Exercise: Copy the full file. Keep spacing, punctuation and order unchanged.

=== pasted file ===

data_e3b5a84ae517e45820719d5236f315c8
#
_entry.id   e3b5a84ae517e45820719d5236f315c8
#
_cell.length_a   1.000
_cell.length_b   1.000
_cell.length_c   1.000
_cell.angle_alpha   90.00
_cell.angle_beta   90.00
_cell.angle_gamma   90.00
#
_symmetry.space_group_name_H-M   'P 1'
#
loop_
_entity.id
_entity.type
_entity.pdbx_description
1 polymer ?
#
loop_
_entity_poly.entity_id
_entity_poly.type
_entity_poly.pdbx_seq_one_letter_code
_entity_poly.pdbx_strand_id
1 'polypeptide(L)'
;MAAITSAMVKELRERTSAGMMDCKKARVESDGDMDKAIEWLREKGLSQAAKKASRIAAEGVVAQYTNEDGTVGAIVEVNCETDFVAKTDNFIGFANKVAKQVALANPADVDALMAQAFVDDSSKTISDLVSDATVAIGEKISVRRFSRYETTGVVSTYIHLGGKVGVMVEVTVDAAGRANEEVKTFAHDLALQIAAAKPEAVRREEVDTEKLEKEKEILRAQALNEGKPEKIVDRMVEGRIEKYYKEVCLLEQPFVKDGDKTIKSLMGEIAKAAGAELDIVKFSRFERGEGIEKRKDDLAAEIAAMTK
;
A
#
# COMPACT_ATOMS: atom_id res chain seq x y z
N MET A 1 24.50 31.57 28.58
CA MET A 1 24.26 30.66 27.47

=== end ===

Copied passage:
data_e3b5a84ae517e45820719d5236f315c8
#
_entry.id   e3b5a84ae517e45820719d5236f315c8
#
_cell.length_a   1.000
_cell.length_b   1.000
_cell.length_c   1.000
_cell.angle_alpha   90.00
_cell.angle_beta   90.00
_cell.angle_gamma   90.00
#
_symmetry.space_group_name_H-M   'P 1'
#
loop_
_entity.id
_entity.type
_entity.pdbx_description
1 polymer ?
#
loop_
_entity_poly.entity_id
_entity_poly.type
_entity_poly.pdbx_seq_one_letter_code
_entity_poly.pdbx_strand_id
1 'polypeptide(L)'
;MAAITSAMVKELRERTSAGMMDCKKARVESDGDMDKAIEWLREKGLSQAAKKASRIAAEGVVAQYTNEDGTVGAIVEVNCETDFVAKTDNFIGFANKVAKQVALANPADVDALMAQAFVDDSSKTISDLVSDATVAIGEKISVRRFSRYETTGVVSTYIHLGGKVGVMVEVTVDAAGRANEEVKTFAHDLALQIAAAKPEAVRREEVDTEKLEKEKEILRAQALNEGKPEKIVDRMVEGRIEKYYKEVCLLEQPFVKDGDKTIKSLMGEIAKAAGAELDIVKFSRFERGEGIEKRKDDLAAEIAAMTK
;
A
#
# COMPACT_ATOMS: atom_id res chain seq x y z
N MET A 1 24.50 31.57 28.58
CA MET A 1 24.26 30.66 27.47